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Approaching End Users for your domains – Basic Mistakes You Don’t Want to be Making!

Monday, December 1, 2008
By admin


Closing an end user sale is the only way to make serious money in this business. Yes it’s lovely when they approach you and make a fabulous offer, but this is rarely the case. So instead of waiting around for what is probably never going to happen, a small amount of domainers take the initiative and contact the end users themselves.

And it’s here that the fun begins. Now as far as I’m aware there is no right way to contact a potential buyer of your name. Yes there are certain things you can do to smooth the way, a polite e-mail, a professional sales call, etc…

But there are some things you definitely shouldn’t be doing and that’s what I’m going to focus on today:


1)      Don’t send your offer from a free e-mail address. Not only is it very unprofessional it also lacks credibility, trust and has a reek of spam to it.


2)      Do not send a one size fits all e-mail. You must tailor each mail to each company/individual you plan to sell the name to.


3)      Always send the mail to a specific person. Do not address it Dear Sir/Madam or just plain old Hi. (If you have to call to get the correct persons details then do so.)


4)      At the bottom of your mail you must have your telephone number, and preferably a website you have (this just helps to add a bit of credibility.)


5)      Do not have a spammy title to your e-mail. Make it professional and intriguing so it doesn’t end up in the trash or spam folder.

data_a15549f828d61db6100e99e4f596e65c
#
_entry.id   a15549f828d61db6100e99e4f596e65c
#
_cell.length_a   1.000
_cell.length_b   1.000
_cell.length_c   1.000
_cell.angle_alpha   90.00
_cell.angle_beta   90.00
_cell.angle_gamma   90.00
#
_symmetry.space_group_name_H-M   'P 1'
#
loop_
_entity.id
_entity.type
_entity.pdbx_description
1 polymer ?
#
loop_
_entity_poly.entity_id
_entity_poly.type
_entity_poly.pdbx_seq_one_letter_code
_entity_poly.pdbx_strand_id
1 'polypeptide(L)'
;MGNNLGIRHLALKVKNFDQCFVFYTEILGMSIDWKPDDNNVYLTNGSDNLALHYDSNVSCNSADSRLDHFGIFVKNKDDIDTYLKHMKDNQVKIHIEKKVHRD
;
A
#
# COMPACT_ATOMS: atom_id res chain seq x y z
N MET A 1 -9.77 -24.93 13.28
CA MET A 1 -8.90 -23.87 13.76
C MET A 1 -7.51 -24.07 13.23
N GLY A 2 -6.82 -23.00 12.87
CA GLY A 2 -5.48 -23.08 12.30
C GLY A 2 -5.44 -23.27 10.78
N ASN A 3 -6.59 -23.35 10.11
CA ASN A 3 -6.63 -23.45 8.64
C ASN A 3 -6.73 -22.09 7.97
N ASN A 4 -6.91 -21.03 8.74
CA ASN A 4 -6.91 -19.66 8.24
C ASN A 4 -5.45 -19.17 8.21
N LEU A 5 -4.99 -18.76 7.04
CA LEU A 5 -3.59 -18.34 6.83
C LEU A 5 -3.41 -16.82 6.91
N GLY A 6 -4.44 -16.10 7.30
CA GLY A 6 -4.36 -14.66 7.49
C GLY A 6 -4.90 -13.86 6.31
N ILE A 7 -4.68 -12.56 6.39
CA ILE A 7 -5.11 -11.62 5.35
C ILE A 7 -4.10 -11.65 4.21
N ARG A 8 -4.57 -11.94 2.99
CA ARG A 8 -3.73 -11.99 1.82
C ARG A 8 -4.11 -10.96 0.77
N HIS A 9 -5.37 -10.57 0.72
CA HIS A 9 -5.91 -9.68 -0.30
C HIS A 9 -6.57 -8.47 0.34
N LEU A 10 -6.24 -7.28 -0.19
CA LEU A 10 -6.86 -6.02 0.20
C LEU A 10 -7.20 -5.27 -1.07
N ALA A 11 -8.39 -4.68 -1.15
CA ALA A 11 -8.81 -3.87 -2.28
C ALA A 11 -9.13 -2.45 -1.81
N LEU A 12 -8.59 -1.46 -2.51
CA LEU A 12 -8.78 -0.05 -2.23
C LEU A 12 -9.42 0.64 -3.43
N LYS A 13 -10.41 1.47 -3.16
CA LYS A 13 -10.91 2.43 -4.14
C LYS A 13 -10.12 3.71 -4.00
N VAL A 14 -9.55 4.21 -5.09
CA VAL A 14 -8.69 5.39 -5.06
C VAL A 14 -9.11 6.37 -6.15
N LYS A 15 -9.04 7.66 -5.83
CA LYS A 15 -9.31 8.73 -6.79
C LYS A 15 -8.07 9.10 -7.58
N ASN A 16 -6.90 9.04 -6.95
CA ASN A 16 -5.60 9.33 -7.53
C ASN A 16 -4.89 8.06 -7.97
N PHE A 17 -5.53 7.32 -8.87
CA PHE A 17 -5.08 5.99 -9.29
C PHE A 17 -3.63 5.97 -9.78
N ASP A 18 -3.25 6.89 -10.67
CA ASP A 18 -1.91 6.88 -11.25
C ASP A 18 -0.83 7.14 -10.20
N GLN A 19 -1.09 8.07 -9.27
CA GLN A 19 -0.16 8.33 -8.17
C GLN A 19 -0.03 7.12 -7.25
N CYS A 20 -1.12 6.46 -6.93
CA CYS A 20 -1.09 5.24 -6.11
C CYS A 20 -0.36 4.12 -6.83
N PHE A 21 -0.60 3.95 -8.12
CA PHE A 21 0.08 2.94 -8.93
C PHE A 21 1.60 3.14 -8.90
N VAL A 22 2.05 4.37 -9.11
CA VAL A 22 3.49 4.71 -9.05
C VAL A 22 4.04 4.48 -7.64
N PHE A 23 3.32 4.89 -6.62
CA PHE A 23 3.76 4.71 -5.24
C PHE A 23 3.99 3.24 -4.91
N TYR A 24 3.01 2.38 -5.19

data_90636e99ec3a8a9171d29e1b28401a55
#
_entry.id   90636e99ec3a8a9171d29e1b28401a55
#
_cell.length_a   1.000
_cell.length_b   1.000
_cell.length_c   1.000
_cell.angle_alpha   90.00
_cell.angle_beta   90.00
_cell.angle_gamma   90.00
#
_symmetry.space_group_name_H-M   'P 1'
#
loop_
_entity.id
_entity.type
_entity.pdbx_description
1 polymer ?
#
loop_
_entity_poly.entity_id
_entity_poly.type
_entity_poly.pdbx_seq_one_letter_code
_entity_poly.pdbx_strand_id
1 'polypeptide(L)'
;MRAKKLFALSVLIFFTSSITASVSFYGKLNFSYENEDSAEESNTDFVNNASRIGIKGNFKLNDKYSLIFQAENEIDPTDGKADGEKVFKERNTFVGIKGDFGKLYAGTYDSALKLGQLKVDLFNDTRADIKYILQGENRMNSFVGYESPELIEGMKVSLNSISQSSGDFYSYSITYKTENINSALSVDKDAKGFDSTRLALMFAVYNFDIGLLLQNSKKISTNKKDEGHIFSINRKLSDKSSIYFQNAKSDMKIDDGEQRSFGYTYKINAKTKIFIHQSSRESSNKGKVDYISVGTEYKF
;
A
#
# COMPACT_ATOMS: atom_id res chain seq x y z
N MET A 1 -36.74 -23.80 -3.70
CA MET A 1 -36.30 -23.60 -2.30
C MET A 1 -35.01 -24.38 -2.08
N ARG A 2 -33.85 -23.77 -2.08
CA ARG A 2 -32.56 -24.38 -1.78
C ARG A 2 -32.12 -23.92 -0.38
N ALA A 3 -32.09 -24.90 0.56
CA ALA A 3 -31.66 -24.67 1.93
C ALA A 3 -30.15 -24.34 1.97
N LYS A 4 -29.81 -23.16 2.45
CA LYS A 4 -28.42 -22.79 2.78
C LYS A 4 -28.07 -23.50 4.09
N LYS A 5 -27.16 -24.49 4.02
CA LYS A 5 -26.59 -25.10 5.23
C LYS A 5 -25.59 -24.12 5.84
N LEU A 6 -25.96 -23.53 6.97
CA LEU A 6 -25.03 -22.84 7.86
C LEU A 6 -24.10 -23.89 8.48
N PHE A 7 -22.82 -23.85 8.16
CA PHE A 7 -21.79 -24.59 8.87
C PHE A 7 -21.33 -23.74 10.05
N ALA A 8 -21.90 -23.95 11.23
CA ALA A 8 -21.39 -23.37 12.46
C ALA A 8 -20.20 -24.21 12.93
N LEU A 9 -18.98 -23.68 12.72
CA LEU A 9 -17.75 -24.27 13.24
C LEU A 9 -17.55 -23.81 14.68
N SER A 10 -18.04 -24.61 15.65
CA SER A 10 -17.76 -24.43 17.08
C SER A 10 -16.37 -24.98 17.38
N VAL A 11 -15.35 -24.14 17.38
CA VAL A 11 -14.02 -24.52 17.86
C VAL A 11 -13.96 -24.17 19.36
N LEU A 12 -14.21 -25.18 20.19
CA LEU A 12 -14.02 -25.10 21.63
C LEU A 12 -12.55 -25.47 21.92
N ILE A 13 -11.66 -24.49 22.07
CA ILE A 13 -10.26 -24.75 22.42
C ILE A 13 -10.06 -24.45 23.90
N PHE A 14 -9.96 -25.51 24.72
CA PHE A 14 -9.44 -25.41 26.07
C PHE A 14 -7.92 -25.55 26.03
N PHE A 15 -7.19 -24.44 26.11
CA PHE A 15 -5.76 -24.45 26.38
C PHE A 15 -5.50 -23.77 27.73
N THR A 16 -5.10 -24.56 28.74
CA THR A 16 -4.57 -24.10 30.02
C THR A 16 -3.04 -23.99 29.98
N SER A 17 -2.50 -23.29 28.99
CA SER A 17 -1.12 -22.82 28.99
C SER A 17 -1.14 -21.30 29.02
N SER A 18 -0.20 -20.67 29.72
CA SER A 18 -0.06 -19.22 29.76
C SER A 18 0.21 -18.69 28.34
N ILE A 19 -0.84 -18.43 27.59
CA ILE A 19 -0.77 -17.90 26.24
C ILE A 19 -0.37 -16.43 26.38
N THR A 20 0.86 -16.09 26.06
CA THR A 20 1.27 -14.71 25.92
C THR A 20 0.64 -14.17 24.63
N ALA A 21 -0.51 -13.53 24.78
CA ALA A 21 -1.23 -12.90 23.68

6)      If you are calling, make sure your sales pitch is perfect. Have all the reasons listed as to why this name is such a great fit for their company and what the domain can do for them.


7)      It’s a good idea to put an actual price in the email. Just having, make me an offer is unlikely to get you very far. I actually tried the same letter with make offer and a price and only got one reply on the make offer mail and four on the mails where I had a price listed.


8)       Be realistic with your price. You may think it’s a $100,000 name, but why would a company pay that for it. How many offers in that region have you received over the last year?


9)      Take time crafting your letter. It is your one chance to make an impression so don’t send out an unprofessional pitch. Obviously you won’t have it perfect first time round but hone it after each response you get. (The perfect letter is a moving goalpost and you will need to constantly revise yours.)


10)   If possible try to follow up with a phone call.


11)  Don’t give up too soon. It’s basically a numbers game. You could send out 100 mails and get nothing (although this is unlikely – you will at least have some response) and then the next 10 you send could yield the buyer.


Take a look at the below thread on Namepros as it has some excellent tips on crafting a letter to send out to end users.


Next week I will be showing you a couple of letters I have sent out in the past, one successful and one not.


I’ll be interested to hear and see any comments from readers as to other mistakes that they have made or seen others make.




  1. by Ricky |  December 1, 2008, 2:27 pm  

    Great advice. The thread on Namepros is very good and I have posted on it as well. I had small success and then it started to drop. Looking though to try a few new things in the new coming year.